Wellington’s grade II listed New College was completed in 1912, originally serving as a high school for girls. Described by Historic England as having an “accomplished neoclassical design” and a “striking principal façade”, it had extensions added at its rear throughout the 20th century.
Last year, Telford Council leader Shaun Davies authorised the purchase of the King Street site for redevelopment.
Although the exact form this will take has not yet been decided, demolition plans for buildings at the rear, leaving the original school intact, have been submitted to the borough’s planning department.
A design statement prepared by the council says: “The former college site as a whole contains a number of additional buildings to the east.
“None of these are considered to have any heritage significance in their own right.”
The first extensions took place from 1927. During the 1950s or 1960s a first-floor “link block” was built, supported by pillars from below, “perhaps in anticipation of later extensions”.
The report author adds it is “difficult to unravel” the early history of extensions to the original school building, but “it is clear, that the upper storey where the demolition and making good will take place is of no heritage significance” and “obscures elevations of historic character, due to its utilitarian mid-20th-century mass, form and materials”.
Removing it “will enhance the appearance of the building and create a welcome visual separation from any forthcoming development to the east, following demolition of the non-historic buildings on the site”, the document adds.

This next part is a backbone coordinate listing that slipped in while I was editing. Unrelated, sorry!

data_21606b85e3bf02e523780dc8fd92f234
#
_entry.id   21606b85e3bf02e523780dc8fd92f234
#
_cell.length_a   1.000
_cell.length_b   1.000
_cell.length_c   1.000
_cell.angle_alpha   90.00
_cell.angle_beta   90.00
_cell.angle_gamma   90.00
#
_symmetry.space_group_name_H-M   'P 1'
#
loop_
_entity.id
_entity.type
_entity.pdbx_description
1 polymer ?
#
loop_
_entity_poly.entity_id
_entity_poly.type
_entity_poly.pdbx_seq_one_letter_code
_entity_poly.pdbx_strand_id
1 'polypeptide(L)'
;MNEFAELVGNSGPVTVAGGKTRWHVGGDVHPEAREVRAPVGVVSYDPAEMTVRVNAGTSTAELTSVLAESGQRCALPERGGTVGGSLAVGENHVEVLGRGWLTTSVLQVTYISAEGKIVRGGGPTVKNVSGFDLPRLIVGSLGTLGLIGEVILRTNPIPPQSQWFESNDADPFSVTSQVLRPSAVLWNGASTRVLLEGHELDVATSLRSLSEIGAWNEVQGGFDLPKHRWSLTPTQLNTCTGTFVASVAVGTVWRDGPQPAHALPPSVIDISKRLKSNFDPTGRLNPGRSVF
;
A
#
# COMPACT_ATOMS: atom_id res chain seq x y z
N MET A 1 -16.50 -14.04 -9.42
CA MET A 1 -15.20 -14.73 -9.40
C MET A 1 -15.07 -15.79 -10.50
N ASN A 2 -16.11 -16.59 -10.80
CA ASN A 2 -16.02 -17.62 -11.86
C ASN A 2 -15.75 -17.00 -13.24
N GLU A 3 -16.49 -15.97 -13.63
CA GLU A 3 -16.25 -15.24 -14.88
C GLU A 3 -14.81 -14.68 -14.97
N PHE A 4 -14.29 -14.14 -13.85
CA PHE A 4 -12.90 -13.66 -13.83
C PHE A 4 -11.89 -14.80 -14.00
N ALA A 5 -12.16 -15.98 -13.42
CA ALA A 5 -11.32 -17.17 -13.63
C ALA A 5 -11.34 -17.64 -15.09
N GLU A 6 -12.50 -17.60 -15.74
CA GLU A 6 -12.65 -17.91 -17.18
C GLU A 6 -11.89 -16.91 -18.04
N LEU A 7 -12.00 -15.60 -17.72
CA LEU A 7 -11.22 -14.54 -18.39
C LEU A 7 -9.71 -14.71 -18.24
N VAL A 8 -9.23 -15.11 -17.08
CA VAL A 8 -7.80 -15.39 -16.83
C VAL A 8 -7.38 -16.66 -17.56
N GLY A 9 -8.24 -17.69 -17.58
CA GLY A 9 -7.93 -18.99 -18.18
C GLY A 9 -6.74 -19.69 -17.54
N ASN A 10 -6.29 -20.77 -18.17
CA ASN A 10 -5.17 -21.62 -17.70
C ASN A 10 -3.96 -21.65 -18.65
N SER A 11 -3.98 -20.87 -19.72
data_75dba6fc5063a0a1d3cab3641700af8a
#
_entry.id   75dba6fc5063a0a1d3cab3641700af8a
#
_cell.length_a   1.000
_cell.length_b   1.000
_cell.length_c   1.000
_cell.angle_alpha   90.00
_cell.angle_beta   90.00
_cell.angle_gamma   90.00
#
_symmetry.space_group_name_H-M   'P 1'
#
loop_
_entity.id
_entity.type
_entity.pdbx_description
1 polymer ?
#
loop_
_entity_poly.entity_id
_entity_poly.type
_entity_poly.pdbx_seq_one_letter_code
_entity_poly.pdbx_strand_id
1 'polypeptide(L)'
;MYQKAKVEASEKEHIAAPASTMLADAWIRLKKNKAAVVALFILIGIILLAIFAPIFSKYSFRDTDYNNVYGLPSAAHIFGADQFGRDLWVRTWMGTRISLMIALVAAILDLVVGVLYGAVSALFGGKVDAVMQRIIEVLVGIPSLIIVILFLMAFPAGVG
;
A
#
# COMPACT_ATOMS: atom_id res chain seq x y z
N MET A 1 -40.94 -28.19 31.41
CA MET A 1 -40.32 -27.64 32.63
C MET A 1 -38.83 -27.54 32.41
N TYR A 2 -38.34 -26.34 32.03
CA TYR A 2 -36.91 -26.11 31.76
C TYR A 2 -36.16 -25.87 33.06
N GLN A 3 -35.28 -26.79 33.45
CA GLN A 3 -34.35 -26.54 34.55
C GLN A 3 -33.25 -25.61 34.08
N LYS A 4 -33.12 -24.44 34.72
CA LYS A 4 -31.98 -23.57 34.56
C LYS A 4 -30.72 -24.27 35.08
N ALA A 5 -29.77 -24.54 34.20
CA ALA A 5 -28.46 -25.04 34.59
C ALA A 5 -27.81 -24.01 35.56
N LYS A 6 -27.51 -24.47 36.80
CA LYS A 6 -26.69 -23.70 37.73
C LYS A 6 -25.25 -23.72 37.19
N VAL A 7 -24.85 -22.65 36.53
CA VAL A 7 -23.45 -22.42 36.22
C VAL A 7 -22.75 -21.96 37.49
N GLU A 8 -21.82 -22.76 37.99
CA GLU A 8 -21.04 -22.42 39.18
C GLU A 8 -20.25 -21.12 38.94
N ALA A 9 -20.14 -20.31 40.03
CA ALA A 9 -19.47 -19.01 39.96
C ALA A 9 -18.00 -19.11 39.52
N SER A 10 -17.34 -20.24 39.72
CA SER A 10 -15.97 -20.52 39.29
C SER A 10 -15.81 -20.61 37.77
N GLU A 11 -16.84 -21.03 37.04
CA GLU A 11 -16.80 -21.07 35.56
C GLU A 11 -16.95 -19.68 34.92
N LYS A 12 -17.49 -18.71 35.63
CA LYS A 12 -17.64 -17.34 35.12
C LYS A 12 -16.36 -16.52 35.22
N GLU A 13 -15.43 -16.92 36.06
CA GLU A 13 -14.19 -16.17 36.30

The opening where the original school and link building joined will be closed off “on a temporary basis only, to secure the building against intrusion and potential vandalism and make it watertight to prevent decay”.
The report adds that giving it a more “authentic appearance” was considered, but doing so “would be to ‘second-guess’ any forthcoming proposals for the re-use of the building”.
“This could lead to unnecessary expenditure, in turn prejudicing the protection or restoration of more significant features of the building’s architectural qualities,” it adds.
“Future plans for the re-use of the building should be expected to reconsider the architectural approach to this ‘cut-off point’ of the historic building from its later unwelcome additions, to better enhance and reveal the special historic and architectural interest of the building.”
Residents of King Street, Mill Bank, Mill Lane, Orchard Way, Regent Street and School Court and Wellington Town Council will be asked for their views on the proposed demolition during a consultation period which runs until Wednesday, November 10.